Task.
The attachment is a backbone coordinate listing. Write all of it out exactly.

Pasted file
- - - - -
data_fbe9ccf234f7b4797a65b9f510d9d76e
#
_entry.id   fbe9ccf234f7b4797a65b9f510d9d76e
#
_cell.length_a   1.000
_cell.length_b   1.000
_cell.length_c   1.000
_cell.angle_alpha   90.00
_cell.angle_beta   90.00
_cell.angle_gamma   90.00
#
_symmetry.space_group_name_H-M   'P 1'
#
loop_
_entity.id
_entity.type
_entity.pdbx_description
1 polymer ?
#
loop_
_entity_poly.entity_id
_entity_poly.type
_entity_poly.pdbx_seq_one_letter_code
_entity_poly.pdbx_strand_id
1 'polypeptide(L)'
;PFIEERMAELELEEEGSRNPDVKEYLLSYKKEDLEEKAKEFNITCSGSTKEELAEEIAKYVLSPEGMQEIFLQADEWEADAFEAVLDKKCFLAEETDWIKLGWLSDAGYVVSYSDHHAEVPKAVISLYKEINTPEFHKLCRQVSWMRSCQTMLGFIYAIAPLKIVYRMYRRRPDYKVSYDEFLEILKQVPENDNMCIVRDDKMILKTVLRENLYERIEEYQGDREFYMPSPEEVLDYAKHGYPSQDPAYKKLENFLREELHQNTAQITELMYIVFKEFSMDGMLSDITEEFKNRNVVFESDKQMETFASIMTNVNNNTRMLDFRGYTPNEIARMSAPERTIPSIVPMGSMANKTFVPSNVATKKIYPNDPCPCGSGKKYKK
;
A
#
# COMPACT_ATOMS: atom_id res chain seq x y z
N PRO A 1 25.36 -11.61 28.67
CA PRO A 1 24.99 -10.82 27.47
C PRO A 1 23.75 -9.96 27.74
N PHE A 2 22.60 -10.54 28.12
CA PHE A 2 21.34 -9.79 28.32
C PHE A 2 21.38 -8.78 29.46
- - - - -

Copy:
data_fbe9ccf234f7b4797a65b9f510d9d76e
#
_entry.id   fbe9ccf234f7b4797a65b9f510d9d76e
#
_cell.length_a   1.000
_cell.length_b   1.000
_cell.length_c   1.000
_cell.angle_alpha   90.00
_cell.angle_beta   90.00
_cell.angle_gamma   90.00
#
_symmetry.space_group_name_H-M   'P 1'
#
loop_
_entity.id
_entity.type
_entity.pdbx_description
1 polymer ?
#
loop_
_entity_poly.entity_id
_entity_poly.type
_entity_poly.pdbx_seq_one_letter_code
_entity_poly.pdbx_strand_id
1 'polypeptide(L)'
;PFIEERMAELELEEEGSRNPDVKEYLLSYKKEDLEEKAKEFNITCSGSTKEELAEEIAKYVLSPEGMQEIFLQADEWEADAFEAVLDKKCFLAEETDWIKLGWLSDAGYVVSYSDHHAEVPKAVISLYKEINTPEFHKLCRQVSWMRSCQTMLGFIYAIAPLKIVYRMYRRRPDYKVSYDEFLEILKQVPENDNMCIVRDDKMILKTVLRENLYERIEEYQGDREFYMPSPEEVLDYAKHGYPSQDPAYKKLENFLREELHQNTAQITELMYIVFKEFSMDGMLSDITEEFKNRNVVFESDKQMETFASIMTNVNNNTRMLDFRGYTPNEIARMSAPERTIPSIVPMGSMANKTFVPSNVATKKIYPNDPCPCGSGKKYKK
;
A
#
# COMPACT_ATOMS: atom_id res chain seq x y z
N PRO A 1 25.36 -11.61 28.67
CA PRO A 1 24.99 -10.82 27.47
C PRO A 1 23.75 -9.96 27.74
N PHE A 2 22.60 -10.54 28.12
CA PHE A 2 21.34 -9.79 28.32
C PHE A 2 21.38 -8.78 29.46